The wind howls and makes my sleep fitful – I’m up several times just to watch the tent bow over onto my legs. Nothing to be done about it at this juncture, so I roll over, again and again, until the sun rises and it’s time to go.
I’m out after my spot mate; I’m moving slow today. One of the first things I do is to put something slender and sharp into the meat of my palm. It feels like I’ve grown a spine from my hand – a cactus spine, maybe? – so I rummage, grumbling, for my fingernail clippers, and manage to get it out. I think.
The wind is screaming on the walk, so loud I can hardly hear myself think. I’m stopping what feels like every 30 seconds to tie my shoe, nurse a stubbed toe, put on or take off clothing. My thoughts are growing excessively dark – I’m an idiot, I can’t do anything right, I don’t deserve to be here. I don’t deserve to be anywhere. I don’t deserve to be loved. I understand, on some level, that I’m spiraling, that I have to break the cycle somehow, but I’m going uphill and being shoved around by the wind and I can’t even walk six miles without finding reasons to hate myself. The wind alone is enough to drive a person mad.
I’m only saved by the downward-tending trail, and the highway. It’s only 8:30 by the time I arrive. I should be proud – nearly 7 miles by 8:30 – but I can’t bring myself to be.
The wind is throwing a tantrum, even here. I put my phone down on top of my pack, and it throws it a couple feet. I struggle into my wind shirt while trying to hold my thumb out for passing cars.
I’m just calibrating where I should stand when an SUV comes up, drops off some hikers. I sidle over to it, and when the driver turns around, I smile. I assume, from the Papa Smurf shirt, that this must be the trail angel Papa Smurf, and I ask if he’s going back into town. Soon enough, my pack’s loaded and there’s an adorable dachshund-ish dog in my lap and we’re zooming off to Big Bear City.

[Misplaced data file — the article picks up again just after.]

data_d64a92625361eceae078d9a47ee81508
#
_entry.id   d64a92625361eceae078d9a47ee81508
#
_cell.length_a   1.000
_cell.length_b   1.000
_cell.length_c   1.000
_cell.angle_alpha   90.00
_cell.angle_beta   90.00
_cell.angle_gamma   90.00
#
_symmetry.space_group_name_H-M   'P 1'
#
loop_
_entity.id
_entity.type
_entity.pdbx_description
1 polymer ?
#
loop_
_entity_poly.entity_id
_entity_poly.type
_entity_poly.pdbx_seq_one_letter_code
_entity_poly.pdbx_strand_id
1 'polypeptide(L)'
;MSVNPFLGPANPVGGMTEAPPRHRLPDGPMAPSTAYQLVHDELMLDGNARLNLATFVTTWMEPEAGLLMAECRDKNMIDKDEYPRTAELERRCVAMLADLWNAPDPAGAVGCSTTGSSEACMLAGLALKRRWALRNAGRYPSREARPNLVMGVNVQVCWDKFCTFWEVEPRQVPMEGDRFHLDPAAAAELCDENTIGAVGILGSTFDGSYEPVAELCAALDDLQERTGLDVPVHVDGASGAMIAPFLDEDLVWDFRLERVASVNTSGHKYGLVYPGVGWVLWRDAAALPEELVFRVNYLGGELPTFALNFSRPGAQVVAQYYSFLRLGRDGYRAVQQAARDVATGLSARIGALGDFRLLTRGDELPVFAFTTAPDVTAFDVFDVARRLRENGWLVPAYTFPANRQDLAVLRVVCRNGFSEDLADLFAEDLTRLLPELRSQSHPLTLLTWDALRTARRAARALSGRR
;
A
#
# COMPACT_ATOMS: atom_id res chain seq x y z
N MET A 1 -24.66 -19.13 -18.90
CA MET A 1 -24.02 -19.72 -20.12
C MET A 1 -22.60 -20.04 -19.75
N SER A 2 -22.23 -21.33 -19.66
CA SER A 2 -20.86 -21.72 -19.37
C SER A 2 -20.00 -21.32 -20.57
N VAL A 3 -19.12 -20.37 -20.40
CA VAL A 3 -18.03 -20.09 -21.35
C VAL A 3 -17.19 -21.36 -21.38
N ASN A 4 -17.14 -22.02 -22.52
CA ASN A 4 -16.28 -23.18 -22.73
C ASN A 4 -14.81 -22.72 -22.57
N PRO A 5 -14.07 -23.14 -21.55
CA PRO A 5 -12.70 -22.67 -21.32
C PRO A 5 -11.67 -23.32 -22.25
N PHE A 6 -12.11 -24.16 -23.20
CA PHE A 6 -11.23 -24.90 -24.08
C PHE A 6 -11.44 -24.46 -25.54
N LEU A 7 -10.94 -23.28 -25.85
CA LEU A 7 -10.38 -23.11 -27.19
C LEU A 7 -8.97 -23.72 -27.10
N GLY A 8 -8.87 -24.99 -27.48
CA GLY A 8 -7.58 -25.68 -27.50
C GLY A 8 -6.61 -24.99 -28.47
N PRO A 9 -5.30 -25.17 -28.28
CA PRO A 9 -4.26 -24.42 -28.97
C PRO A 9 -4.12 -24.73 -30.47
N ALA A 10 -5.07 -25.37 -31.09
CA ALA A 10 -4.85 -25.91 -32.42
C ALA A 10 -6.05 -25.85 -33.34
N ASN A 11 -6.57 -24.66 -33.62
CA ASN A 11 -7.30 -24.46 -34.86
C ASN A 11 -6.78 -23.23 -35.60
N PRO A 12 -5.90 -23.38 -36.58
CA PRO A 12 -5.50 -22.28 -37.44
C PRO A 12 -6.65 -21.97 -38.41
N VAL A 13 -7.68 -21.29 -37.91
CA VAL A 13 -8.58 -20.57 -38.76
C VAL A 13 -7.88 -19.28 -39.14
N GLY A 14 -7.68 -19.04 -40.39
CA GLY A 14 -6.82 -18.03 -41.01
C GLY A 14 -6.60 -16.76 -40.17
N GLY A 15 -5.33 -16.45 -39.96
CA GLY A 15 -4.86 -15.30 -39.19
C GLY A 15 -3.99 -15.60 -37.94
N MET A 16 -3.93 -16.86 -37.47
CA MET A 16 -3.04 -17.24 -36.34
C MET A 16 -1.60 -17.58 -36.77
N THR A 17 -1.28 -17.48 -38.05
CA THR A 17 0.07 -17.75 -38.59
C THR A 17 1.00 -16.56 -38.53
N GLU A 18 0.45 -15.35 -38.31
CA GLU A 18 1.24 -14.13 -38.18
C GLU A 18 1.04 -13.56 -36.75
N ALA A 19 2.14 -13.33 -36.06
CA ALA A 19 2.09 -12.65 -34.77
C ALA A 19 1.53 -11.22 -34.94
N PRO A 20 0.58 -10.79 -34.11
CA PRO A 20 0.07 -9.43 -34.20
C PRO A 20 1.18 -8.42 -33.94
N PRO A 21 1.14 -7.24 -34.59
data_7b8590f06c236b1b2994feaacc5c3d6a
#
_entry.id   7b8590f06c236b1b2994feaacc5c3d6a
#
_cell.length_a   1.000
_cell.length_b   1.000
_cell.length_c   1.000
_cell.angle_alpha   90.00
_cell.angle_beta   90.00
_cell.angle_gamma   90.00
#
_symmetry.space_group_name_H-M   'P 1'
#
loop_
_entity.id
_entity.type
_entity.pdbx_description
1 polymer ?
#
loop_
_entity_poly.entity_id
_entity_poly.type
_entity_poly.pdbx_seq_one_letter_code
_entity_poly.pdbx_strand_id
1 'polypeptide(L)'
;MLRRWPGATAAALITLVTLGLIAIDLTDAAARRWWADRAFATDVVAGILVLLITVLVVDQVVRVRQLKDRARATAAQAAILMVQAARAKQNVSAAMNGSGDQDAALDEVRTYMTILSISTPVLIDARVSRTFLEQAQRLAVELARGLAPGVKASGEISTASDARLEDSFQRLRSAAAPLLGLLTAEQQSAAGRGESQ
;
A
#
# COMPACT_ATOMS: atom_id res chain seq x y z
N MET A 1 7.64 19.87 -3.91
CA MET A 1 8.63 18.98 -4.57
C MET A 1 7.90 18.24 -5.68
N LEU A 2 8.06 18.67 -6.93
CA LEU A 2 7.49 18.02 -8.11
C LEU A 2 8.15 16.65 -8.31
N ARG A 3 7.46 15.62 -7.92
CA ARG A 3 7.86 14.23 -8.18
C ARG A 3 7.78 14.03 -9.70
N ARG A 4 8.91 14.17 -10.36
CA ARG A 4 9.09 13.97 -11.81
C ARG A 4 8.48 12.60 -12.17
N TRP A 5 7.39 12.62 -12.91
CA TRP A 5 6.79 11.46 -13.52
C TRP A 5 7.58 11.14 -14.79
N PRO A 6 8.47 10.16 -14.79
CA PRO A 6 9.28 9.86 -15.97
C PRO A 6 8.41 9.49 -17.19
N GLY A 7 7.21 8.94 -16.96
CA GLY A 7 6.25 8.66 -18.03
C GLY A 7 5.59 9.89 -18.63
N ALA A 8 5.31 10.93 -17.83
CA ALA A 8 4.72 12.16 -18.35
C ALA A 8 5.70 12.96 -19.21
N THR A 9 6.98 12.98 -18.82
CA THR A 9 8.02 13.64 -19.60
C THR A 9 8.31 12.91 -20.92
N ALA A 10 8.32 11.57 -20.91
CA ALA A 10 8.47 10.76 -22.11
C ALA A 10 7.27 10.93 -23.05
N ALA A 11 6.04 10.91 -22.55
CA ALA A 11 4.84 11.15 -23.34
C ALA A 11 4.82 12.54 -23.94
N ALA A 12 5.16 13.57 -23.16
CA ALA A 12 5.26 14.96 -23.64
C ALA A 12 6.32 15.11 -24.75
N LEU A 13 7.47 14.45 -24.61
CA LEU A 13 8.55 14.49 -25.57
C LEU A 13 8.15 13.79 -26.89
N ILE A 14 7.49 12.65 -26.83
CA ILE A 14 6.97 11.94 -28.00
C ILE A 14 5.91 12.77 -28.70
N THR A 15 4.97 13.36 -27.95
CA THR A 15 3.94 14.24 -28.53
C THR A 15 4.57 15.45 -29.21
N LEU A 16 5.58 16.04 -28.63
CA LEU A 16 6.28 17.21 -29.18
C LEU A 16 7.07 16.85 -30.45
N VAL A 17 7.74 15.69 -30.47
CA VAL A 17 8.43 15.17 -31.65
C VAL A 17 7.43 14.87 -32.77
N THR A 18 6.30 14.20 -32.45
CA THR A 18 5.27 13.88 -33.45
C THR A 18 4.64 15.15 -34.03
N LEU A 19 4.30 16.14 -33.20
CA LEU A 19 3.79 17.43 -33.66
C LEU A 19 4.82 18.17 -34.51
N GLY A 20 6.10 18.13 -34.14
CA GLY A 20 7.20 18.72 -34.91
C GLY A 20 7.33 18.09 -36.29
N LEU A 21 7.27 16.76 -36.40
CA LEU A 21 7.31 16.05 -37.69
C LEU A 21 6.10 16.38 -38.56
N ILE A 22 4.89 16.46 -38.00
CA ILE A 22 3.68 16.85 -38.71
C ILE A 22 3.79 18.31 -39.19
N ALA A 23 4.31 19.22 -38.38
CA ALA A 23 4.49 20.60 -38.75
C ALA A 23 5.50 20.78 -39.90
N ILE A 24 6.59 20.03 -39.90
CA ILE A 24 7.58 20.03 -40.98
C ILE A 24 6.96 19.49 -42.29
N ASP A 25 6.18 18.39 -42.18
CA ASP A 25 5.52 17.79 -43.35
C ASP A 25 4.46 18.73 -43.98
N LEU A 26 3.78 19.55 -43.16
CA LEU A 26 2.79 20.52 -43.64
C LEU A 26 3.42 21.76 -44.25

On the way, Papa Smurf gives me the rundown, tells me about places to stay and where to do stuff. I’m overwhelmed, still reeling from my morning, still not quite trusting my own own judgment, so when he offers to host me I leap at the chance. He’s running into town for an appointment, and he offers to let me do my resupply while he’s there. I accept that, too.
We drop my pack off at the house, and he’s got time to cook me an omelet before we’re off into town. I resupply, chat with my mom before he comes back, and we’re all over town helping hikers before we’re back at the house. I sort through my resupply, and while Papa Smurf offers to slackpack me the 10 miles around Big Bear, I just kind of… Sit. Aimlessly. Shower. Do laundry. Eat a little while Greg and another hiker talk. Futz around on the Internet while Papa Smurf watches TV. Charge things. Try and fail to nap. This failure seems a little less wounding – though only a little.
As the day progresses into evening, more hikers roll in – some of whom I know; we catch up, shoot the shit, shake down Angelina’s food bag, even if we don’t shake anything out of it. We exist in each other’s company, and when Mountain Mama, Papa Smurf’s wife, orders pizza, it makes me feel a little better about today.
I get a text from Sasha, who spent the night at home last night – she’s ahead of me now. It’s supposed to be cold, which is one of the main reasons I decided to stay the night – down to 28F. I tell her to stay warm, and then settle myself onto a couch the size of my torso in an effort to keep a path open amidst five other sleeping hikers for Papa Smurf when he gets home from work. I don’t know quite if this whole couch thing is going to work, but I’m asleep soon enough.
Start: 259.4 • End: 266.1 • Day: 6.7
Notable Accomplishments: Off trail by 8:30 • Found Papa Smurf • Decided to give myself a rest